Vegan Coleslaw

20141030_162557Poppy is currently eating this for her dinner. She does have it on top of sweet potato but all she is interested in is the coleslaw! I don’t blame her, it is tasty stuff. Like most of my recipes you can adapt it according to your personal preferences. I usually add shredded kale but we had run out today. You can add more cashew nuts to the dressing if you want it to be thicker, the more you add the thicker it will be, but you don’t need them at all if you prefer, you could try adding tahini for a bit of thickness or nothing if you prefer a very runny dressing, the flavour will still be there. We eat this with salads, in wraps, sandwiches, on top of a burger, in a buffet, alongside a chilli…a delicious way to add some veggies to your meal.

Veggie Ingredients:

2 grated carrots

1/2 grated cabbage

4 spring onions, chopped

Large handful kale, processed in blender to shred (optional)

For the dressing:

1/2 cup cold pressed olive oil

2 tablespoons apple cider vinegar

1/4 cup water (you can add more if it is too thick)

1/2 cup cashews, ideally soaked for 4 hours (or more)

2 cloves garlic

1 tablespoon maple syrup

Squeeze of lemon juice

Pinch of salt

Simply blend all of the dressing ingredients and add the the carrot and cabbage mixture. Taste and add more vinegar, maple syrup, garlic or salt according to your personal taste. This recipe will serve about 4. 

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VegFest London 2014

P1040599At the end of September a friend and I went to VegFest in London (with the babies!) It was busier than I expected, which was difficult with the babies, but I am not suprised because the event had a lot to offer. Whether you are interested in vegetarianism, veganism, you are dairy-free or just interested in healthier eating or greener living, it was a great place for information, tasters and discussions. In fact the less you know about veganism the more you will gain from the event! I will definitely go again next year, when I can hopefully leave Poppy behind! Because there were so many talks, demonstrations and workshops we would have loved to stay for, but the babies were getting restless. We managed to pick up loads of leaflets though, all reaffirming my reasons for going (mostly) vegan and motivating me to try harder! As for the dairy debate, all I can say is that I am so glad we no longer consume that junk, and I can’t believe how brain washed people are into believing it is good for them! I will put some links at the end of this post if you want to educate yourself further on this matter.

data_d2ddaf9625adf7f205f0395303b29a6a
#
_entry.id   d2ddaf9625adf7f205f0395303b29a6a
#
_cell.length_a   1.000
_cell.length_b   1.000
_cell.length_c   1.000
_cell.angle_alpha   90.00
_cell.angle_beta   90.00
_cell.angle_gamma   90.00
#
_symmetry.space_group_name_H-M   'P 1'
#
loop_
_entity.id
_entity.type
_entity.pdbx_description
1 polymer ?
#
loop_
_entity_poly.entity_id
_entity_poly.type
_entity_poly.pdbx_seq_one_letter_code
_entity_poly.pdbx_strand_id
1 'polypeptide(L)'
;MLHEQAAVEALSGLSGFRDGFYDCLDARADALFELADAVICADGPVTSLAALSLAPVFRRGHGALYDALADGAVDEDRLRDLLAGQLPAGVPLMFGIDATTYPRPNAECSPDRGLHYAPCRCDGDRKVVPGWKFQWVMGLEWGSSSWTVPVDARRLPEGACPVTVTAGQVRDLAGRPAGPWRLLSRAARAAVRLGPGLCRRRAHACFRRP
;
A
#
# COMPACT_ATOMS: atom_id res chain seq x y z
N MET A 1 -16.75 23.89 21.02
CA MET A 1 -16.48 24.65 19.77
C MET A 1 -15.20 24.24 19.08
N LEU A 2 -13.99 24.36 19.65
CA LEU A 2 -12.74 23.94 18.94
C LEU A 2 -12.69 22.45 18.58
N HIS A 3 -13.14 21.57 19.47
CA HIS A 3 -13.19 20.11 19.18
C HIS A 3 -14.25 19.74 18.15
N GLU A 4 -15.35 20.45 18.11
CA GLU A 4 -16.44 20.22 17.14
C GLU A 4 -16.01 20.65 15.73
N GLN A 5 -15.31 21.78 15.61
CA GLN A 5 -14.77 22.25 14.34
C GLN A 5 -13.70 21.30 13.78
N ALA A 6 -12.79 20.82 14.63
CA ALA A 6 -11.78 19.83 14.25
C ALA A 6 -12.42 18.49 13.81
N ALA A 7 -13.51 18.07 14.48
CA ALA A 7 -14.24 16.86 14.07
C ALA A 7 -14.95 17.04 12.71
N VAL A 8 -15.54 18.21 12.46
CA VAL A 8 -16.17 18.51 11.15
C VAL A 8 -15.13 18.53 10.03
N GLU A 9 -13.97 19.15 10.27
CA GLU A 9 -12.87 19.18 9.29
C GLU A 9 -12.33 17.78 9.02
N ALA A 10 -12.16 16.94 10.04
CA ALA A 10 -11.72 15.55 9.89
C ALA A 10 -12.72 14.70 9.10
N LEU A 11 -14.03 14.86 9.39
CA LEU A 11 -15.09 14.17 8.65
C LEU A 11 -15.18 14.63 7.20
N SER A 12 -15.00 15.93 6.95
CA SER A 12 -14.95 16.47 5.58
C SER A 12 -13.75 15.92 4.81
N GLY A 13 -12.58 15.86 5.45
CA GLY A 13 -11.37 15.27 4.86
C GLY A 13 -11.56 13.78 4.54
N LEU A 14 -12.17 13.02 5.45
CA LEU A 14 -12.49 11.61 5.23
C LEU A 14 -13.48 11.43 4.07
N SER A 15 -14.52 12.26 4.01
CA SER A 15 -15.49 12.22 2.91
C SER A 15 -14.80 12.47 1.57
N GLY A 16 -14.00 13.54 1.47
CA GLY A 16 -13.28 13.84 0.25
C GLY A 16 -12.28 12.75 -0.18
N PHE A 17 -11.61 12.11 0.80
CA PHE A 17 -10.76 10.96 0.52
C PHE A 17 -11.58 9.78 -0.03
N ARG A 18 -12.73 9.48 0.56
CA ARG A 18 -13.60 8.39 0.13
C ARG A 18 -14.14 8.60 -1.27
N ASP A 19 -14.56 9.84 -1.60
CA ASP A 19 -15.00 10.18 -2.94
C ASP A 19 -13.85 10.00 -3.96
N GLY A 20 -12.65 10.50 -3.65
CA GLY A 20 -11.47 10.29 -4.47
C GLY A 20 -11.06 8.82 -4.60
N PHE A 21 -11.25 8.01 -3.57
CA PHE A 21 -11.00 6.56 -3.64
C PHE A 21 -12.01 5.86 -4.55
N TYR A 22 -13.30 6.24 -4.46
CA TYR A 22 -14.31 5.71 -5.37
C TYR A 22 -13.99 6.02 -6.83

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For those of you who haven’t got a clue what vegan’s eat then take a look at the photo’s below and know that it is not just slop or lettuce leaves! Granted, the doughnuts are not going to be the healthiest choice, but my point is that you don’t HAVE to be health obsessed to make positive changes to your diet, and you can still have a treat when the mood strikes. On the other hand, healthy choices can be delicious too! We had a wrap filled with all sorts of healthy goodies for lunch. I was completely stuffed and yet could probably have devoured another it was beyond delicious. The choice of food was amazing, from chocolate to cheesecake, burgers to burritos. If you think veganism is restrictive, think again!
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There were also stalls with beauty products, clothing, petitions and more. The children’s area looked like good fun with cooking classes and other activities, and there was a cinema area that was showing informative films. And it wasn’t limited to vegetables! There were also discussions on raw food diets, lots of information about healthy and not so healthy fats, sugar, juicing and even green products such as cloth maternity pads! Overall it was well organised, despite the queue to get in and the broken lift fiasco, and I would have loved to have spent more time there. However, I don’t think I would want to take kids again as it was too busy to focus on everything and them! For the price of the tickets it was well worth a trip, although be warned, you could easily spend a fortune on all the tempting stalls.
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Some of the posters and flyers were eye-opening. I initially chose to cut down on meat for health reasons but I can’t deny that the facts on farming make me feel pretty sick and they do make me think twice if I ever get a meaty craving. It is too easy for us to detach ourselves from the reality, when we buy our meat all neatly packaged up in the supermarket with pictures of happy animals on the front. We are allowing outrageous torture to animals and damaging our environment at the same time. If you do eat meat, at least know exactly where it comes from and how the animals are treated. But even organic doesn’t always mean cruelty free due to the very fact that farming is a business and therefore certain procedures have to take place in order to meet demand, and don’t be fooled by the words ‘free-range’ either.